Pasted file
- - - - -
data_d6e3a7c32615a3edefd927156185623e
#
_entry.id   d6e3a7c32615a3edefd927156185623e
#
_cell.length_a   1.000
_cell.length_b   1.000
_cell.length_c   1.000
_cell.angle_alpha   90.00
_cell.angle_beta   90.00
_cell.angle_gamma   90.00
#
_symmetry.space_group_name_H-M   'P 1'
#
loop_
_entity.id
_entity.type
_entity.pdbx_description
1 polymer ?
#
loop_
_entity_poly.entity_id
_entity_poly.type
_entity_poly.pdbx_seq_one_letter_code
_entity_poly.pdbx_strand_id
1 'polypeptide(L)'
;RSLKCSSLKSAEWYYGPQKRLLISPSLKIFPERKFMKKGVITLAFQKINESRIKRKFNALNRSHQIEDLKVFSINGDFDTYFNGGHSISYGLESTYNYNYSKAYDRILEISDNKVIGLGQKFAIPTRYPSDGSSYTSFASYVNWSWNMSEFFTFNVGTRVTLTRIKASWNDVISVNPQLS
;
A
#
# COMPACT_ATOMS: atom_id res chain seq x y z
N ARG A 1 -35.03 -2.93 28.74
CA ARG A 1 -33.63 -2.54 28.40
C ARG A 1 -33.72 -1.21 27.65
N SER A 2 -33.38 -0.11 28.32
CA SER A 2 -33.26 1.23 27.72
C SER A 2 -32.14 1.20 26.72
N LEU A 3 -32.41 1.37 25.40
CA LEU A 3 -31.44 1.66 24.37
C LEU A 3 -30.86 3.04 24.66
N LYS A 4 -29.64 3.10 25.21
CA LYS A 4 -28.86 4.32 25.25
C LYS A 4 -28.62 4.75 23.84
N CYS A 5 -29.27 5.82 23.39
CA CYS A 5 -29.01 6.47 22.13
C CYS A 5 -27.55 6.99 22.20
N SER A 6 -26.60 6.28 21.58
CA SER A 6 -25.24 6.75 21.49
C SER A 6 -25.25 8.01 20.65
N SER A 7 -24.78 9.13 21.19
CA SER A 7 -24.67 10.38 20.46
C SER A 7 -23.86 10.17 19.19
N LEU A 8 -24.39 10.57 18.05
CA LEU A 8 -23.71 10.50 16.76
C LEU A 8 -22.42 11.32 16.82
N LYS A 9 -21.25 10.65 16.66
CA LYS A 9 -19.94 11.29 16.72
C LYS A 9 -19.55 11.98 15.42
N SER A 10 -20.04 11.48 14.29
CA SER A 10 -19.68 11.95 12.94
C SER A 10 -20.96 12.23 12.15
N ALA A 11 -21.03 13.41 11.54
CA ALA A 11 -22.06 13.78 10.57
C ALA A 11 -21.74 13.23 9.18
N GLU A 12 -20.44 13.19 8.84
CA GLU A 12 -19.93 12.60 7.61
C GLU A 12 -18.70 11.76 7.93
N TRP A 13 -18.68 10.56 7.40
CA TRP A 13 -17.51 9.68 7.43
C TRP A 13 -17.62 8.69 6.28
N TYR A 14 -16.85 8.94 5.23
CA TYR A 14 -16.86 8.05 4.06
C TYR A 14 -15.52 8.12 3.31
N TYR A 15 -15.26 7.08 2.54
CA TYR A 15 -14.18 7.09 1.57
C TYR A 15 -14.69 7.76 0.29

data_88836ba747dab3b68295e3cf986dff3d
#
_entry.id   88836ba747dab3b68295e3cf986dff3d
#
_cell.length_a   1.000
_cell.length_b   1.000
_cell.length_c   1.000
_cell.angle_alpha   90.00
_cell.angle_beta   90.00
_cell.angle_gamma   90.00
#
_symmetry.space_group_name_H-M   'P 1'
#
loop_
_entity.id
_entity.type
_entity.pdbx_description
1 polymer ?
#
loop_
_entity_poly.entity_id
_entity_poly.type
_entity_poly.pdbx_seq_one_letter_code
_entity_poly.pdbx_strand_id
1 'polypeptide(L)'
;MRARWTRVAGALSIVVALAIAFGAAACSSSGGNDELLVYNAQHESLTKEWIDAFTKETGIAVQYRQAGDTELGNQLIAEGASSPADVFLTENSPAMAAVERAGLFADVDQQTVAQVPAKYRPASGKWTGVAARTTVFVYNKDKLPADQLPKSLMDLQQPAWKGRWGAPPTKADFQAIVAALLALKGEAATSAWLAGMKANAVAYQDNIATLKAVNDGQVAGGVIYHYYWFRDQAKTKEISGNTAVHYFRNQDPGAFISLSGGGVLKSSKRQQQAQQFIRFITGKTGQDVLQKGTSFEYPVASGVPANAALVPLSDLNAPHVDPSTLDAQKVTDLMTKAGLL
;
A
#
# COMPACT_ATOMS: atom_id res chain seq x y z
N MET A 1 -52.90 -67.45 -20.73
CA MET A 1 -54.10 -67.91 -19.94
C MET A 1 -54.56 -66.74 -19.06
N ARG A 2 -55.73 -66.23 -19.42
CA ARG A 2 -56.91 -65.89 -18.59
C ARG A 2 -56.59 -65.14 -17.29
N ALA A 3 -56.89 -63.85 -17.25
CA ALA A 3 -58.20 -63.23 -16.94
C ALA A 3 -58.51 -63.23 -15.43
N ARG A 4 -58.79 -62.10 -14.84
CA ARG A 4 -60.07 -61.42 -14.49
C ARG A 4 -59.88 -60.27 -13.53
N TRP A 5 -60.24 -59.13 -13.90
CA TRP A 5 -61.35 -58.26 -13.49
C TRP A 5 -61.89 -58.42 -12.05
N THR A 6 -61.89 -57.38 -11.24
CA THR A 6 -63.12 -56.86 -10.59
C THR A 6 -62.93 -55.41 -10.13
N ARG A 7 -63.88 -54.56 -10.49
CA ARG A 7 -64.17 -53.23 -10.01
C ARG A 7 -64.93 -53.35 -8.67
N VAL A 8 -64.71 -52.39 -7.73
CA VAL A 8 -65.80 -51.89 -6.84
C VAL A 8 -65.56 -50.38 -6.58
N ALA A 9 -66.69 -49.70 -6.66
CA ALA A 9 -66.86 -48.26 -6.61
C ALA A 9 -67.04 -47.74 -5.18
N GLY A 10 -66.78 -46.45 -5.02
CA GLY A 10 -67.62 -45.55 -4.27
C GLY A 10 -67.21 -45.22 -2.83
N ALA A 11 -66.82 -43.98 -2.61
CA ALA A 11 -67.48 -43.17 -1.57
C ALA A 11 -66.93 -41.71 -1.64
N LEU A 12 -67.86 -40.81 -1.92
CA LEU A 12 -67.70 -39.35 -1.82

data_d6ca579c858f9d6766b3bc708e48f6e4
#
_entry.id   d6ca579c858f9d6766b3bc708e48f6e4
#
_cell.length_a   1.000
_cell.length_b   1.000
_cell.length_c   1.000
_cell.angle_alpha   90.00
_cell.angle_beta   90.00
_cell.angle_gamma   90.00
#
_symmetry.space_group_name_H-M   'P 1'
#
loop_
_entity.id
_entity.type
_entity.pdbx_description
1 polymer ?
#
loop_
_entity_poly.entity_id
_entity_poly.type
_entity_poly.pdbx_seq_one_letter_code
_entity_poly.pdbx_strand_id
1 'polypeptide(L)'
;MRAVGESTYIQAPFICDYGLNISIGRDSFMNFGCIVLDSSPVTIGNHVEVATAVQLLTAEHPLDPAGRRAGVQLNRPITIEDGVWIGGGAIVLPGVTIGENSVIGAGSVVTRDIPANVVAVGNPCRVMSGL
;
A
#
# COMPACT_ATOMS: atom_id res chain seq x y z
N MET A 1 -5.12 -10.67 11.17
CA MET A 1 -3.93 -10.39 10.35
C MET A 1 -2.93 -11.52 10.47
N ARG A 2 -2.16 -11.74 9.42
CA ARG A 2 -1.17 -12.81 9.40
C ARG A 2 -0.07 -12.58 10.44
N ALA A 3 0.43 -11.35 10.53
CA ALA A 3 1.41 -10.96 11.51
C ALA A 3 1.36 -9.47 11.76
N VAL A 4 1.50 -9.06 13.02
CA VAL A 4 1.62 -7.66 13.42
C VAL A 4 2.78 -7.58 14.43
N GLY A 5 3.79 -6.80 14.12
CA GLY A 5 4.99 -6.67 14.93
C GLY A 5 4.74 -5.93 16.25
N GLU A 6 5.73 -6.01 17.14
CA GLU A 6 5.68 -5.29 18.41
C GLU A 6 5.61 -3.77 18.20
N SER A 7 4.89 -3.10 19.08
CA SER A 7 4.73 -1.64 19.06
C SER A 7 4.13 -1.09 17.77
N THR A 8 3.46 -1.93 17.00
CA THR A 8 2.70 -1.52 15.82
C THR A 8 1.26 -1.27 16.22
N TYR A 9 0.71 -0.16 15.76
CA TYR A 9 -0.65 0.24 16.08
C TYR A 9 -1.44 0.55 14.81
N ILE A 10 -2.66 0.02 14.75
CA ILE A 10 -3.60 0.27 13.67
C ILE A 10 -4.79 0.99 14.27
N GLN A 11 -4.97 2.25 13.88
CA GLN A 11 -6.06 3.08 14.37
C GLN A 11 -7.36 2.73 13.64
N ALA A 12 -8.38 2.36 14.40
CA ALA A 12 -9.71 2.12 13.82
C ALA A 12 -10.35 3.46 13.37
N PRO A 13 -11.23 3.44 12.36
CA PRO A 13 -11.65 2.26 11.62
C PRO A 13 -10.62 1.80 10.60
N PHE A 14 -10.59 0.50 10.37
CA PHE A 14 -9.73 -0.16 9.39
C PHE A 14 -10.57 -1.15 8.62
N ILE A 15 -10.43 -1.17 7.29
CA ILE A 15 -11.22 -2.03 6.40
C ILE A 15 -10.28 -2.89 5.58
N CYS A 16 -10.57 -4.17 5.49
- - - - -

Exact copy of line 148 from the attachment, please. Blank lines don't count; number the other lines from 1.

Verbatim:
_cell.angle_alpha   90.00